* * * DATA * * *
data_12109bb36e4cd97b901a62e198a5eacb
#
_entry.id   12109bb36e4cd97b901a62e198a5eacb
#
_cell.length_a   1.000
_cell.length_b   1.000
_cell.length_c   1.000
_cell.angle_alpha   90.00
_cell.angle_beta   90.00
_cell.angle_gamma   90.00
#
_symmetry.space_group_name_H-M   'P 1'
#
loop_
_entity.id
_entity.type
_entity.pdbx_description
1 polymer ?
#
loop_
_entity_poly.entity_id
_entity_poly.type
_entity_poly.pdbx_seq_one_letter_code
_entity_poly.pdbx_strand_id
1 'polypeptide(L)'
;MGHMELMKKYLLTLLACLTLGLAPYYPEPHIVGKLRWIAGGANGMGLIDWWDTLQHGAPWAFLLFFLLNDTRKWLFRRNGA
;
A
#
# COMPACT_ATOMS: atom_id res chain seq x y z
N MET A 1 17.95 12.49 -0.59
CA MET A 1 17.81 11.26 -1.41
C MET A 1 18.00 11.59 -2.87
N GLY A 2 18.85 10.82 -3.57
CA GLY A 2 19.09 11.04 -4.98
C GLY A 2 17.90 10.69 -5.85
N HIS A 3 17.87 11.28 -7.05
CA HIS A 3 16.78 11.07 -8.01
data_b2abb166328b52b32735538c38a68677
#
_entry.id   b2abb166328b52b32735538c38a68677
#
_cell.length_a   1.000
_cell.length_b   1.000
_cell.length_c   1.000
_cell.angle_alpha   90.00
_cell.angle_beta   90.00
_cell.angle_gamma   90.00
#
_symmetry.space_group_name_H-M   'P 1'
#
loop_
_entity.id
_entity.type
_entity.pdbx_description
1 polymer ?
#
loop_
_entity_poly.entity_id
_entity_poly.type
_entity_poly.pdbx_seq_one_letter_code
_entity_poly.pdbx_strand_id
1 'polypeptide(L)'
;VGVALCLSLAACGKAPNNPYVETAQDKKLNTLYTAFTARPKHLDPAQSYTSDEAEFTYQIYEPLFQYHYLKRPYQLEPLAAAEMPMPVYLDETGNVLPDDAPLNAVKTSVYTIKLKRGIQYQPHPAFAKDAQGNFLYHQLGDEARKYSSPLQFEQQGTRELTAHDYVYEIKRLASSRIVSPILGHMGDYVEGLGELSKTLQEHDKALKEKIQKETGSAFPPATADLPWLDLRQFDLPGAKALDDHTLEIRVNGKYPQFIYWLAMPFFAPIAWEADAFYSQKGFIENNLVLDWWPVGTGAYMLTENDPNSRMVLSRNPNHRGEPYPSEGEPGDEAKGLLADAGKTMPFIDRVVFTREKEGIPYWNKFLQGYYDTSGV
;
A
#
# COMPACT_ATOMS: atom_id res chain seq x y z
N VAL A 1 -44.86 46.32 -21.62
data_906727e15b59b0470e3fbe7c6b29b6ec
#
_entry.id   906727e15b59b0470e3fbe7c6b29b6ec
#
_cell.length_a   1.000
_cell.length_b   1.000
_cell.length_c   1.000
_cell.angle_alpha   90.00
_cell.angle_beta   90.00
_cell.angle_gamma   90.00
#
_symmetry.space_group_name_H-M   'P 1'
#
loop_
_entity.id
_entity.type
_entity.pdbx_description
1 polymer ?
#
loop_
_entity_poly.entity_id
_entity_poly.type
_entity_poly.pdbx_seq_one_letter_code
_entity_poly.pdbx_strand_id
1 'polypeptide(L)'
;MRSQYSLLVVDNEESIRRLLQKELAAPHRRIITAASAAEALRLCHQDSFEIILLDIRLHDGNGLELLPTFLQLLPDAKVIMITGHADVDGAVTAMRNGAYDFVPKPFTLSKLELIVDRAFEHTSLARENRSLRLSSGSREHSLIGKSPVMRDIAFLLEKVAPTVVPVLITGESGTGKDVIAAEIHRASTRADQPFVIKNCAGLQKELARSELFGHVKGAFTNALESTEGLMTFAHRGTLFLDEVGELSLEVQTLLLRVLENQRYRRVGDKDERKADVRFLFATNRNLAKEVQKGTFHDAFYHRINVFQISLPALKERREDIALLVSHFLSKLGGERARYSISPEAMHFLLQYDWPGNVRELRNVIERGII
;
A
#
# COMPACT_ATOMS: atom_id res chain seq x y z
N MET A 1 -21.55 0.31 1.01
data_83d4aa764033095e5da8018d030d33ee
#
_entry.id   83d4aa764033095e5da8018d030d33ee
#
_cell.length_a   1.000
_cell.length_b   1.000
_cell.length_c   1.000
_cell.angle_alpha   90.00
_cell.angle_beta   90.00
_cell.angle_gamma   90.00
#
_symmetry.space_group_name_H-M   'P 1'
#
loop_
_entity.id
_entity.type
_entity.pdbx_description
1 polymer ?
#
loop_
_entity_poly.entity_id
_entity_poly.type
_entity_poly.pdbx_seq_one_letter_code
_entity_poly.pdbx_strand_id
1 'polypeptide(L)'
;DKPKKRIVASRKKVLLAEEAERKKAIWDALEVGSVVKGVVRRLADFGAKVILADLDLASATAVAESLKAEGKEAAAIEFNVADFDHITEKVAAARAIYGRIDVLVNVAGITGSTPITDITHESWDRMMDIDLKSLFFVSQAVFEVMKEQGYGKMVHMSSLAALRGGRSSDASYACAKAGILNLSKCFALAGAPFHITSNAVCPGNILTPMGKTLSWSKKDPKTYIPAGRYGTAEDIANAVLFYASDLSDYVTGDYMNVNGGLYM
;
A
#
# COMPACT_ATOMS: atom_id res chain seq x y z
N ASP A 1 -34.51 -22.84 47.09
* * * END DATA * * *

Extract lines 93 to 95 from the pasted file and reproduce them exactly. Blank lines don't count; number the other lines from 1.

_entity_poly.pdbx_strand_id
1 'polypeptide(L)'
;MRSQYSLLVVDNEESIRRLLQKELAAPHRRIITAASAAEALRLCHQDSFEIILLDIRLHDGNGLELLPTFLQLLPDAKVIMITGHADVDGAVTAMRNGAYDFVPKPFTLSKLELIVDRAFEHTSLARENRSLRLSSGSREHSLIGKSPVMRDIAFLLEKVAPTVVPVLITGESGTGKDVIAAEIHRASTRADQPFVIKNCAGLQKELARSELFGHVKGAFTNALESTEGLMTFAHRGTLFLDEVGELSLEVQTLLLRVLENQRYRRVGDKDERKADVRFLFATNRNLAKEVQKGTFHDAFYHRINVFQISLPALKERREDIALLVSHFLSKLGGERARYSISPEAMHFLLQYDWPGNVRELRNVIERGII